It’s A New Day…Almost!

Well, I’m half way done with radiation!  It’s kicked my butt these last two weeks.  I’d been advised prior to radiation that I would feel fatigued but that it was a fatigue that could be worked through with activity.   Activity?  “Oh.  I’ve got that covered!” I mused.  Come with me!

“What is your method of physical conditioning?” Dr. Montravadi asked me at my first exam. “Conditioning,” I thought. We talkin’ ten years ago?  Three?  Before surgery?  His question took me by surprise.  “What, this gut roll hiding my abs?” I want to crack back.  But I didn’t.  He’s was so sincere.

My exercise workout prior to my diagnosis had been 60 minutes of running, cycling, walking, and sweating.  I was working to get back to “40” before I turned “50”. I’d been hot. Can’t stress “had been” strongly enough. Thought I’d give myself a year to get ready for my Big Reveal! Dr. M was sympathetic to my response. “Oh, it happens to all of us,” I think he said. He was kind. “Keep it up. The Y is excellent.”

Once I’d learned that I had breast cancer I began to push myself harder during my workouts.  Strenuous physical activity was one of my ways of processing all that was ahead of me.  “I will do what I can as long as I can,” was my mantra.  It was my way of preempting headaches and nausea.  Two days after surgery I started back on the cross-trainer machine.  One week post surgery I managed to “run” a whole minute on the treadmill!  My goal after the first :30 was to try and add another :30 onto that before I needed to grab both breasts firmly and press then against my chest.   Didn’t try that again for another week; but hey, I’d taken my first step back!  I felt strong and healthy as I bound up my girls in a tight sport bra and started pushing my body back to health.  I’d breathe deep and determined with each stroke, each stride.  Carol Huntley, my surgeon’s nurse and confidante told me not to baby myself or my body.  “Move,” she championed!  As much out of my anxiety as my pain killer enduced haze, I followed orders. I felt myself growing more and more confident.

So. Radiation? Really? You don’t scare me. Bring it!

Or not…After 13 treatments I’m too pooped to move.  I can barely drag my body out of bed by 6AM.  I feel like I’m stuck in cement.  Exactly what kind of activity am I supposed to be engaging in to work out the fatigue?  Exercise? My treadmill work has recently been replaced with stationary cycling and the cross trainer. I focus on minutes more than distance. And when I’m really whipped I walk the indoor track. I imagine all the radiation leaving my body with each drip of sweat that trickles between my butt cheeks. “Ya,” I think, “radiation can kiss my ass!” Then I get to my car and will my eyes to stay open through my drive home. I’ve got bottled water everywhere I turn to help me stay hydrated. I look at myself in my rearview mirror. “Fatigue?” I ask, starring down my reflection. “Bwing id,” I say unconvincingly, my tongue sticking to da woof ub my mowf.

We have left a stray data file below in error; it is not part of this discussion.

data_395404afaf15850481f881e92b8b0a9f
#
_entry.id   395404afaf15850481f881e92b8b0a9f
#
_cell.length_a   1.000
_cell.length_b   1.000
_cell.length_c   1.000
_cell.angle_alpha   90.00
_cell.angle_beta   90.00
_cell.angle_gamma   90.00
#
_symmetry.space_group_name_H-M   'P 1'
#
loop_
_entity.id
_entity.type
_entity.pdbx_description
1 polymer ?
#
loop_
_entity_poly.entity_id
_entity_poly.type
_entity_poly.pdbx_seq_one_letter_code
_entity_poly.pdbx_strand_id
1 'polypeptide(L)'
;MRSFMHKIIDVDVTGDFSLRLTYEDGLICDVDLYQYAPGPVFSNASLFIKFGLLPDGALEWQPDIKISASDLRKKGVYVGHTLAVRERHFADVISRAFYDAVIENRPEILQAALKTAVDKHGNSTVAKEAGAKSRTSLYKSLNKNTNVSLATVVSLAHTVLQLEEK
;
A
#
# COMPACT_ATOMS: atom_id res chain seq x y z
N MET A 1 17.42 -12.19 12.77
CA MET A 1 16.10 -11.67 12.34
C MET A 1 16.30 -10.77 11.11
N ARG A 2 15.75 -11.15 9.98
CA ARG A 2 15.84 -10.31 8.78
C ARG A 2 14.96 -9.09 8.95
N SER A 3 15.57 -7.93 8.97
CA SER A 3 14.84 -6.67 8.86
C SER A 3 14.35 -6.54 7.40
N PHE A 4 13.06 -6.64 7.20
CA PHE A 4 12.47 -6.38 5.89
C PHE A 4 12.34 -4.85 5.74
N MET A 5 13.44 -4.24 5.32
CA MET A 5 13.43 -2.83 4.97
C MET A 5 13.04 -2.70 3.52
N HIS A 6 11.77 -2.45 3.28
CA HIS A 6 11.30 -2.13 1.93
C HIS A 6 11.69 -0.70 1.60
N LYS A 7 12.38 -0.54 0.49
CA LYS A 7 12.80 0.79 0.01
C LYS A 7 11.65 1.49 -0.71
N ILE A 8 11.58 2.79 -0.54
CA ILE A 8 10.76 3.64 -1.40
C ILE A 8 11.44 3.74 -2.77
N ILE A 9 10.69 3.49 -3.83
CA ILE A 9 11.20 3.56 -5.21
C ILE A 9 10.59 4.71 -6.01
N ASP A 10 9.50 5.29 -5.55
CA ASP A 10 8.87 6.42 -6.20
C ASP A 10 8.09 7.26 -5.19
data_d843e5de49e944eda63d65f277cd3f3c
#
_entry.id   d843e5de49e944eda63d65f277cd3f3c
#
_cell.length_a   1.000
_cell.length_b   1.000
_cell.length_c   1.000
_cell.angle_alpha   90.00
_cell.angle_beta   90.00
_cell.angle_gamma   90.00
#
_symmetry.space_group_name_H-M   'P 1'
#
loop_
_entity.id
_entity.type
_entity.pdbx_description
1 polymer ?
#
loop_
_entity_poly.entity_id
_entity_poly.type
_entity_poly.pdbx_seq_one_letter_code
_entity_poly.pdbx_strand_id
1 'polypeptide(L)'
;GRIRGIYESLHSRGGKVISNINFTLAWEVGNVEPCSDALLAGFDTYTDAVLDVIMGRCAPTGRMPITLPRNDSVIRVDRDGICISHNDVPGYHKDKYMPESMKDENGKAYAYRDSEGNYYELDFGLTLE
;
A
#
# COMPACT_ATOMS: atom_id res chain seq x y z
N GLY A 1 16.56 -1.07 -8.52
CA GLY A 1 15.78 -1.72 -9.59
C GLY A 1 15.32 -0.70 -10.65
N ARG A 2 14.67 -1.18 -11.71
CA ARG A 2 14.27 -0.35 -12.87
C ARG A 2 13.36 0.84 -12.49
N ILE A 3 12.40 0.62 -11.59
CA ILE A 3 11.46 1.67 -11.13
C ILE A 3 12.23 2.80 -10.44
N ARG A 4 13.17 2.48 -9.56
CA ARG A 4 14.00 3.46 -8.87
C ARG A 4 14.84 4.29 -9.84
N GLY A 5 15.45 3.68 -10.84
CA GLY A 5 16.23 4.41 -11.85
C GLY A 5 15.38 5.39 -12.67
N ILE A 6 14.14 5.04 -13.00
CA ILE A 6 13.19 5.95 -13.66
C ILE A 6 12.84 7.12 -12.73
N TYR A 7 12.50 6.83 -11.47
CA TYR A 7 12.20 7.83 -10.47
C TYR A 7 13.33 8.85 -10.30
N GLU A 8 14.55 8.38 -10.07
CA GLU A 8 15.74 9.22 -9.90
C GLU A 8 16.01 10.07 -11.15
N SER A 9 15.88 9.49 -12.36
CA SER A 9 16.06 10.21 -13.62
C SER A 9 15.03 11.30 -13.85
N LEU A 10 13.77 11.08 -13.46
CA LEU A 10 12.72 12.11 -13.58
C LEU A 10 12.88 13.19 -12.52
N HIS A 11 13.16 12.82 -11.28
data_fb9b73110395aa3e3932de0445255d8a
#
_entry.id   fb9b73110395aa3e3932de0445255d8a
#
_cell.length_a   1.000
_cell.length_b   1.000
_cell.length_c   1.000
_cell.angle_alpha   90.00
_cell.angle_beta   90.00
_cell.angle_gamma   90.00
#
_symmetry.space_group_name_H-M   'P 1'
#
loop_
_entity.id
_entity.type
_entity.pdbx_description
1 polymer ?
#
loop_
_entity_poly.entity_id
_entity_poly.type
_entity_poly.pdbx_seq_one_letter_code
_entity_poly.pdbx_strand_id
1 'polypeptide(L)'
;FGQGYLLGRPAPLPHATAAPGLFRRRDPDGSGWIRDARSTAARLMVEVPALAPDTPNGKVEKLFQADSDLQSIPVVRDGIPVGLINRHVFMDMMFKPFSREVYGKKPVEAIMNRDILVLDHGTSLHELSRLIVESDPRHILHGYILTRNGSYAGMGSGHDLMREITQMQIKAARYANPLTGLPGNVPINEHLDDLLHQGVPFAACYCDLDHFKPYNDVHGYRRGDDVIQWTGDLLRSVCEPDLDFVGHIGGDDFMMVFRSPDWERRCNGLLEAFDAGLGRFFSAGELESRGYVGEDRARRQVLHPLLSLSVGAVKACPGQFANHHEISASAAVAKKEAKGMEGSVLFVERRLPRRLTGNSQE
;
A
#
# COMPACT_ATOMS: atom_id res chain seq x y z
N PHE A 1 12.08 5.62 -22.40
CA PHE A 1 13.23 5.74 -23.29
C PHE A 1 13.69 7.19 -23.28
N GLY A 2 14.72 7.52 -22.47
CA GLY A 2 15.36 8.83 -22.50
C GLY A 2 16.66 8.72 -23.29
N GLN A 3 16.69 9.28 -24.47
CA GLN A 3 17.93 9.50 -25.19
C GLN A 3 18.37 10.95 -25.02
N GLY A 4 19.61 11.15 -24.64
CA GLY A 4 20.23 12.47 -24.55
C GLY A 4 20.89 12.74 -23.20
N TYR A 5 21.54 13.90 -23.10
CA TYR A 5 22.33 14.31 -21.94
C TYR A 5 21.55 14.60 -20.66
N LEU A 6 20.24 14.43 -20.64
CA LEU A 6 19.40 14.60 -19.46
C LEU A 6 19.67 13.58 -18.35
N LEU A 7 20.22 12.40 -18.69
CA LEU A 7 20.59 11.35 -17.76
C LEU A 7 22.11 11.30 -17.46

Manual labor? I learned too late that mowing the yard and picking up leaves was too much activity.  Did wonders for my spirits, but the full bags of leaves and grass clippings were way heavier than ten pounds, my maximum lifting limit post surgery. Within a few hours after the exhilerating work the top of my arm started to swell and scream in pain. Oops! Didn’t Dr. M tell me I had no restrictions? Didn’t he know I’d tear up the yard? Apparently not.

Full-time work? How physically demanding can juggling meetings, creating proposals, and researching solutions be? It’s stressful mental activity that can’t be avoided. But it’s done sitting down, online, on the phone.  Wouldn’t call that activity, really. But even that gets to me after several weeks of radiation treatments.  What I experience after “living” from 10AM to 3PM is a breast that burns like it’s an open wound under a heavy, salted, hot hand. I drink a couple of gallons of water throughout the day hoping to extinguish the internal fire raging in my chest. But it doesn’t help. By the time my daughter’s swim practice rolls around, I’m glassy eyed and nearly gone. The thirty minute drive to and from practice is physically draining. My arms and legs twitch uncontrollably. I pray I make it home without incident. To help me deal with the fatigue Don picks up the drive home from swim team, which is a blessing because I’ve fallen asleep on the couch by 7PM.

So how am I supposed to work through the fatigue?  Well…There is one activity that I have found beats it off.  Sex.  Forty-five minutes of fun, intimate carnal knowledge (with a partner) pretty much seems to send the fatigue packing.  When I factor in the peaceful quarter hour snooze that follows I feel I’m getting my 60 minute aerobic activity for the day – with an extended cool down.  But who can do that more than four times a week?  Newlyweds maybe, but  Don and I are eyeballing 50!   We’ve experienced our heyday.  Four times a week is plenty! And according to Dr. Ruth on this morning’s news interview with Harry Smith (saw it with a roomful of old men who seemed to be particularly interested and nervous about what ol’ Ruthie had to say) sex doesn’t have to be unsatisfactory as we age.  I think I blushed listening to the exchange….Nah, I’m just teasing you. I didn’t blush!  But I did experience an “Ah-hah!” moment as I sat amidst the AARP crowd:  Special, fun, meaningful activity is what will get you through radiation’s fatigue.  It gets you through with your dignity and sense of humor in tact…and love by your side!   “Bring It!”